Publications by authors named "Nicola Pirastu"

54 Publications

Variants associated with expression have sex-differential effects on lung function.

Wellcome Open Res 2020 24;5:111. Epub 2021 May 24.

Centre for Genomic and Experimental Medicine, Institute of Genetics and Molecular Medicine, Western General Hospital, Edinburgh, EH4 2XU, UK.

Lung function is highly heritable and differs between the sexes throughout life. However, little is known about sex-differential genetic effects on lung function. We aimed to conduct the first genome-wide genotype-by-sex interaction study on lung function to identify genetic effects that differ between males and females. We tested for interactions between 7,745,864 variants and sex on spirometry-based measures of lung function in UK Biobank (N=303,612), and sought replication in 75,696 independent individuals from the SpiroMeta consortium. Five independent single-nucleotide polymorphisms (SNPs) showed genome-wide significant (P<5x10 ) interactions with sex on lung function, and 21 showed suggestive interactions (P<1x10 ). The strongest signal, from rs7697189 (chr4:145436894) on forced expiratory volume in 1 second (FEV ) (P=3.15x10 ), was replicated (P=0.016) in SpiroMeta. The C allele increased FEV more in males (untransformed FEV β=0.028 [SE 0.0022] litres) than females (β=0.009 [SE 0.0014] litres), and this effect was not accounted for by differential effects on height, smoking or pubertal age. rs7697189 resides upstream of the hedgehog-interacting protein ( ) gene and was previously associated with lung function and lung expression. We found expression was significantly different between the sexes (P=6.90x10 ), but we could not detect sex differential effects of rs7697189 on expression. We identified a novel genotype-by-sex interaction at a putative enhancer region upstream of the gene. Establishing the mechanism by which SNPs have different effects on lung function in males and females will be important for our understanding of lung health and diseases in both sexes.
View Article and Find Full Text PDF

Download full-text PDF

Source
http://dx.doi.org/10.12688/wellcomeopenres.15846.2DOI Listing
http://www.ncbi.nlm.nih.gov/pmc/articles/PMC7938335.2PMC
May 2021

Genetic analyses identify widespread sex-differential participation bias.

Nat Genet 2021 05 22;53(5):663-671. Epub 2021 Apr 22.

Faculty of Behavioural and Movement Sciences, Biological Psychology, Vrije Universiteit, Amsterdam, the Netherlands.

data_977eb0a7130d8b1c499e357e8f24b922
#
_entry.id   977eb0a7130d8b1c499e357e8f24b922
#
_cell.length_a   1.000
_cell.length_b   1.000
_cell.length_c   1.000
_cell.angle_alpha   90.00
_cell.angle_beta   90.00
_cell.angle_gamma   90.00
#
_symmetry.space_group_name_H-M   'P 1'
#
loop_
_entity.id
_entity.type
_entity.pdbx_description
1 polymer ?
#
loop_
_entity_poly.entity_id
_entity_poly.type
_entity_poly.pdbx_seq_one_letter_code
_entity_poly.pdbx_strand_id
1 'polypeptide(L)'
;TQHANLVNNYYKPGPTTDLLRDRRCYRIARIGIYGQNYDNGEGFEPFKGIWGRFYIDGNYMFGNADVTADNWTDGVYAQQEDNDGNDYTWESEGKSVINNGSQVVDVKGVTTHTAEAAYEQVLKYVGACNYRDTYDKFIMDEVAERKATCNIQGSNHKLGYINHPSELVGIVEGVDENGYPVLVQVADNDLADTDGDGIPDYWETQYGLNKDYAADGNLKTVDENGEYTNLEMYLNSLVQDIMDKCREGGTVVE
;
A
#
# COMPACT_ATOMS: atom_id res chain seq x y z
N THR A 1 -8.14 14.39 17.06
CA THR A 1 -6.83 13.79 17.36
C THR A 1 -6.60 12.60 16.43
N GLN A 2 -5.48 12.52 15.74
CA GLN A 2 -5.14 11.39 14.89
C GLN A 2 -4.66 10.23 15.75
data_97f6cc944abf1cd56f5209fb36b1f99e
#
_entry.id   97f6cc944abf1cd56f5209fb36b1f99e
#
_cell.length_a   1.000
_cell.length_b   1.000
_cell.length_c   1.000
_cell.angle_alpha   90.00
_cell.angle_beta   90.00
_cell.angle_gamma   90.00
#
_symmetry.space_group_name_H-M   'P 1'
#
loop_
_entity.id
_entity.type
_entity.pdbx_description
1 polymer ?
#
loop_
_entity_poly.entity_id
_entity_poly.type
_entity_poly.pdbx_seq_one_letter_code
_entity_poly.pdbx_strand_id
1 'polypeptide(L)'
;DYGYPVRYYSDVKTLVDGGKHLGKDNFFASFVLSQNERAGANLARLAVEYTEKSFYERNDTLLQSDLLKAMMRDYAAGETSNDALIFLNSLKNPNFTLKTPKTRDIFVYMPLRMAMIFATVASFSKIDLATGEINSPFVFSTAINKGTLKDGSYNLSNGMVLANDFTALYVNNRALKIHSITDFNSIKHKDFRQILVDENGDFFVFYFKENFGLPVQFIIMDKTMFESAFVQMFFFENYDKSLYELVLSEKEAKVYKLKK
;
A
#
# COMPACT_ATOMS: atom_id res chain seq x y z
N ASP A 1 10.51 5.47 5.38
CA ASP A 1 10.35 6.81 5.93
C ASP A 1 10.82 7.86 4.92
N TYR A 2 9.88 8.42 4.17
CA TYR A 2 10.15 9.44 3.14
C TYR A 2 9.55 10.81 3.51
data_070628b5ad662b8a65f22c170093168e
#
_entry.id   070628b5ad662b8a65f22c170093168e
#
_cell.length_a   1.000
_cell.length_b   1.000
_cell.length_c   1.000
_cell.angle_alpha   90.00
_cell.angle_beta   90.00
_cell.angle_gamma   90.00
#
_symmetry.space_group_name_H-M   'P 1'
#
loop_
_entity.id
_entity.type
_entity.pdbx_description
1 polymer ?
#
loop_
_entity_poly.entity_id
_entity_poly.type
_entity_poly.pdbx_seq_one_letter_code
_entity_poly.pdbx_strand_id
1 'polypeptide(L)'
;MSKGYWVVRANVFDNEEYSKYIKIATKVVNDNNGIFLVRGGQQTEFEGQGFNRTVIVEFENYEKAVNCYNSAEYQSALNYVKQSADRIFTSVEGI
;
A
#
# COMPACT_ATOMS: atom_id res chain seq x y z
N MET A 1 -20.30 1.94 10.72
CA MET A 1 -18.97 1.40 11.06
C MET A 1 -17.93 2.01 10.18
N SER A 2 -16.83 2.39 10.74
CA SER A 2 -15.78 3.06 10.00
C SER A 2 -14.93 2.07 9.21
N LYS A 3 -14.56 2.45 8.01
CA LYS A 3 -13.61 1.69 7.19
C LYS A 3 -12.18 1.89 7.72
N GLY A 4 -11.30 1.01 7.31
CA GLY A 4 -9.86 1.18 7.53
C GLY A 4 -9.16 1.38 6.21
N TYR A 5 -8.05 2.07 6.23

Genetic association results are often interpreted with the assumption that study participation does not affect downstream analyses. Understanding the genetic basis of participation bias is challenging since it requires the genotypes of unseen individuals. Here we demonstrate that it is possible to estimate comparative biases by performing a genome-wide association study contrasting one subgroup versus another. For example, we showed that sex exhibits artifactual autosomal heritability in the presence of sex-differential participation bias. By performing a genome-wide association study of sex in approximately 3.3 million males and females, we identified over 158 autosomal loci spuriously associated with sex and highlighted complex traits underpinning differences in study participation between the sexes. For example, the body mass index-increasing allele at FTO was observed at higher frequency in males compared to females (odds ratio = 1.02, P = 4.4 × 10). Finally, we demonstrated how these biases can potentially lead to incorrect inferences in downstream analyses and propose a conceptual framework for addressing such biases. Our findings highlight a new challenge that genetic studies may face as sample sizes continue to grow.
View Article and Find Full Text PDF

Download full-text PDF

Source
http://dx.doi.org/10.1038/s41588-021-00846-7DOI Listing
http://www.ncbi.nlm.nih.gov/pmc/articles/PMC7611642PMC
May 2021

Mendelian randomisation identifies alternative splicing of the FAS death receptor as a mediator of severe COVID-19.

medRxiv 2021 Apr 7. Epub 2021 Apr 7.